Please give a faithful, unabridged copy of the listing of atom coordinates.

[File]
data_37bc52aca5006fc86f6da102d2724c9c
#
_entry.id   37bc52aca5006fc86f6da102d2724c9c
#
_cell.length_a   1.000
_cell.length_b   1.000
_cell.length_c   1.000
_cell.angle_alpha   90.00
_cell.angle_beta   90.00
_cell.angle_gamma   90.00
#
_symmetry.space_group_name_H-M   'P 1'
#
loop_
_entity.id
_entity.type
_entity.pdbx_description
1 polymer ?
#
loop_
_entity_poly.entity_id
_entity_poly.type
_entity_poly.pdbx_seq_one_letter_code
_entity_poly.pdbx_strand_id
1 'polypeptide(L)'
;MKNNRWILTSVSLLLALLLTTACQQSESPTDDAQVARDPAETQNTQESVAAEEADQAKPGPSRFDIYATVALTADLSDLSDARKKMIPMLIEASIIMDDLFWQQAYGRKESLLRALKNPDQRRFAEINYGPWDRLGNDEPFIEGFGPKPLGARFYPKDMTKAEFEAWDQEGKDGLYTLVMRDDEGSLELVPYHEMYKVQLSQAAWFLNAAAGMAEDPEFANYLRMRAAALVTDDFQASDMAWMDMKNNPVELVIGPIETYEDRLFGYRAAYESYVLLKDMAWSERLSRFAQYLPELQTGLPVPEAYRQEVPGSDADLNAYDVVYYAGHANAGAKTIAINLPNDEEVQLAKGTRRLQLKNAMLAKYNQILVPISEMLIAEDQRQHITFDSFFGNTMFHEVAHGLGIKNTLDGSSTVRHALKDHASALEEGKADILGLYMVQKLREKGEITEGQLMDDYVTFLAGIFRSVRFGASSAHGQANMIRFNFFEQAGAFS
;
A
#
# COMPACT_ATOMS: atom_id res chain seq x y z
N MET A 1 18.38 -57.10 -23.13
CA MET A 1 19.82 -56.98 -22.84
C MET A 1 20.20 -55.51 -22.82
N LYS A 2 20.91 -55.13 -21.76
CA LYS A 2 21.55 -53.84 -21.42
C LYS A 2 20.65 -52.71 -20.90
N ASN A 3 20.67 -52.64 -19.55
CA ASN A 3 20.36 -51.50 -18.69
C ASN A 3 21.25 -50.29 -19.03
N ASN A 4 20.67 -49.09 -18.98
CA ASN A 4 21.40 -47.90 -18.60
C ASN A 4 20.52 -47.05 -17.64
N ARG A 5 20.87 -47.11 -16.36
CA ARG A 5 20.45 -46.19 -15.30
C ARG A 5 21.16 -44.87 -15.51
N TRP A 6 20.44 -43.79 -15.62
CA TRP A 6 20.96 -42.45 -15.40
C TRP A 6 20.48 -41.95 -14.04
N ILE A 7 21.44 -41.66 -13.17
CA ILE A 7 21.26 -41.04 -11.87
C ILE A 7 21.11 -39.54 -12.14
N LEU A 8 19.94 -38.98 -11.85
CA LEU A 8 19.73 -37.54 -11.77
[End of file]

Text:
data_37bc52aca5006fc86f6da102d2724c9c
#
_entry.id   37bc52aca5006fc86f6da102d2724c9c
#
_cell.length_a   1.000
_cell.length_b   1.000
_cell.length_c   1.000
_cell.angle_alpha   90.00
_cell.angle_beta   90.00
_cell.angle_gamma   90.00
#
_symmetry.space_group_name_H-M   'P 1'
#
loop_
_entity.id
_entity.type
_entity.pdbx_description
1 polymer ?
#
loop_
_entity_poly.entity_id
_entity_poly.type
_entity_poly.pdbx_seq_one_letter_code
_entity_poly.pdbx_strand_id
1 'polypeptide(L)'
;MKNNRWILTSVSLLLALLLTTACQQSESPTDDAQVARDPAETQNTQESVAAEEADQAKPGPSRFDIYATVALTADLSDLSDARKKMIPMLIEASIIMDDLFWQQAYGRKESLLRALKNPDQRRFAEINYGPWDRLGNDEPFIEGFGPKPLGARFYPKDMTKAEFEAWDQEGKDGLYTLVMRDDEGSLELVPYHEMYKVQLSQAAWFLNAAAGMAEDPEFANYLRMRAAALVTDDFQASDMAWMDMKNNPVELVIGPIETYEDRLFGYRAAYESYVLLKDMAWSERLSRFAQYLPELQTGLPVPEAYRQEVPGSDADLNAYDVVYYAGHANAGAKTIAINLPNDEEVQLAKGTRRLQLKNAMLAKYNQILVPISEMLIAEDQRQHITFDSFFGNTMFHEVAHGLGIKNTLDGSSTVRHALKDHASALEEGKADILGLYMVQKLREKGEITEGQLMDDYVTFLAGIFRSVRFGASSAHGQANMIRFNFFEQAGAFS
;
A
#
# COMPACT_ATOMS: atom_id res chain seq x y z
N MET A 1 18.38 -57.10 -23.13
CA MET A 1 19.82 -56.98 -22.84
C MET A 1 20.20 -55.51 -22.82
N LYS A 2 20.91 -55.13 -21.76
CA LYS A 2 21.55 -53.84 -21.42
C LYS A 2 20.65 -52.71 -20.90
N ASN A 3 20.67 -52.64 -19.55
CA ASN A 3 20.36 -51.50 -18.69
C ASN A 3 21.25 -50.29 -19.03
N ASN A 4 20.67 -49.09 -18.98
CA ASN A 4 21.40 -47.90 -18.60
C ASN A 4 20.52 -47.05 -17.64
N ARG A 5 20.87 -47.11 -16.36
CA ARG A 5 20.45 -46.19 -15.30
C ARG A 5 21.16 -44.87 -15.51
N TRP A 6 20.44 -43.79 -15.62
CA TRP A 6 20.96 -42.45 -15.40
C TRP A 6 20.48 -41.95 -14.04
N ILE A 7 21.44 -41.66 -13.17
CA ILE A 7 21.26 -41.04 -11.87
C ILE A 7 21.11 -39.54 -12.14
N LEU A 8 19.94 -38.98 -11.85
CA LEU A 8 19.73 -37.54 -11.77